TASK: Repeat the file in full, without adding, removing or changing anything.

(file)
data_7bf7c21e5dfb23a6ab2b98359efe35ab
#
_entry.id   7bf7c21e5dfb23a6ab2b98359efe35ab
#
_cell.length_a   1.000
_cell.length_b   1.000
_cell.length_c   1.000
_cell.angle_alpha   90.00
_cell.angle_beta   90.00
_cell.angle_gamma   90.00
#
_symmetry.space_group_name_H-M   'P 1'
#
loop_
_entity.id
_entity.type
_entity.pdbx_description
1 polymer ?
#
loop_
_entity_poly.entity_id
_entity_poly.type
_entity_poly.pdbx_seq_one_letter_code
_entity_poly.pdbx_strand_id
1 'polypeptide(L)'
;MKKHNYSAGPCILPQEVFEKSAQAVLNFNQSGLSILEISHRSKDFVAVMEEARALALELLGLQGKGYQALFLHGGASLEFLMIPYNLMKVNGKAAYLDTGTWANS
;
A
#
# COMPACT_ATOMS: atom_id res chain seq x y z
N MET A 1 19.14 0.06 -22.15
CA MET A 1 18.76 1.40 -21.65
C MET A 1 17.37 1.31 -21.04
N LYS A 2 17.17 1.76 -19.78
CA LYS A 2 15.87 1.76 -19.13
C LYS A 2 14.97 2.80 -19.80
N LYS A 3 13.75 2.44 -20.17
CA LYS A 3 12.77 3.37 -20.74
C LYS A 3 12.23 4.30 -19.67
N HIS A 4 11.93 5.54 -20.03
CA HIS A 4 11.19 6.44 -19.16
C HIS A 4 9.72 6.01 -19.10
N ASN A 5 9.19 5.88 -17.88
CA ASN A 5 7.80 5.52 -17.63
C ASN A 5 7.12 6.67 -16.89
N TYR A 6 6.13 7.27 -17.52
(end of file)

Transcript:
data_7bf7c21e5dfb23a6ab2b98359efe35ab
#
_entry.id   7bf7c21e5dfb23a6ab2b98359efe35ab
#
_cell.length_a   1.000
_cell.length_b   1.000
_cell.length_c   1.000
_cell.angle_alpha   90.00
_cell.angle_beta   90.00
_cell.angle_gamma   90.00
#
_symmetry.space_group_name_H-M   'P 1'
#
loop_
_entity.id
_entity.type
_entity.pdbx_description
1 polymer ?
#
loop_
_entity_poly.entity_id
_entity_poly.type
_entity_poly.pdbx_seq_one_letter_code
_entity_poly.pdbx_strand_id
1 'polypeptide(L)'
;MKKHNYSAGPCILPQEVFEKSAQAVLNFNQSGLSILEISHRSKDFVAVMEEARALALELLGLQGKGYQALFLHGGASLEFLMIPYNLMKVNGKAAYLDTGTWANS
;
A
#
# COMPACT_ATOMS: atom_id res chain seq x y z
N MET A 1 19.14 0.06 -22.15
CA MET A 1 18.76 1.40 -21.65
C MET A 1 17.37 1.31 -21.04
N LYS A 2 17.17 1.76 -19.78
CA LYS A 2 15.87 1.76 -19.13
C LYS A 2 14.97 2.80 -19.80
N LYS A 3 13.75 2.44 -20.17
CA LYS A 3 12.77 3.37 -20.74
C LYS A 3 12.23 4.30 -19.67
N HIS A 4 11.93 5.54 -20.03
CA HIS A 4 11.19 6.44 -19.16
C HIS A 4 9.72 6.01 -19.10
N ASN A 5 9.19 5.88 -17.88
CA ASN A 5 7.80 5.52 -17.63
C ASN A 5 7.12 6.67 -16.89
N TYR A 6 6.13 7.27 -17.52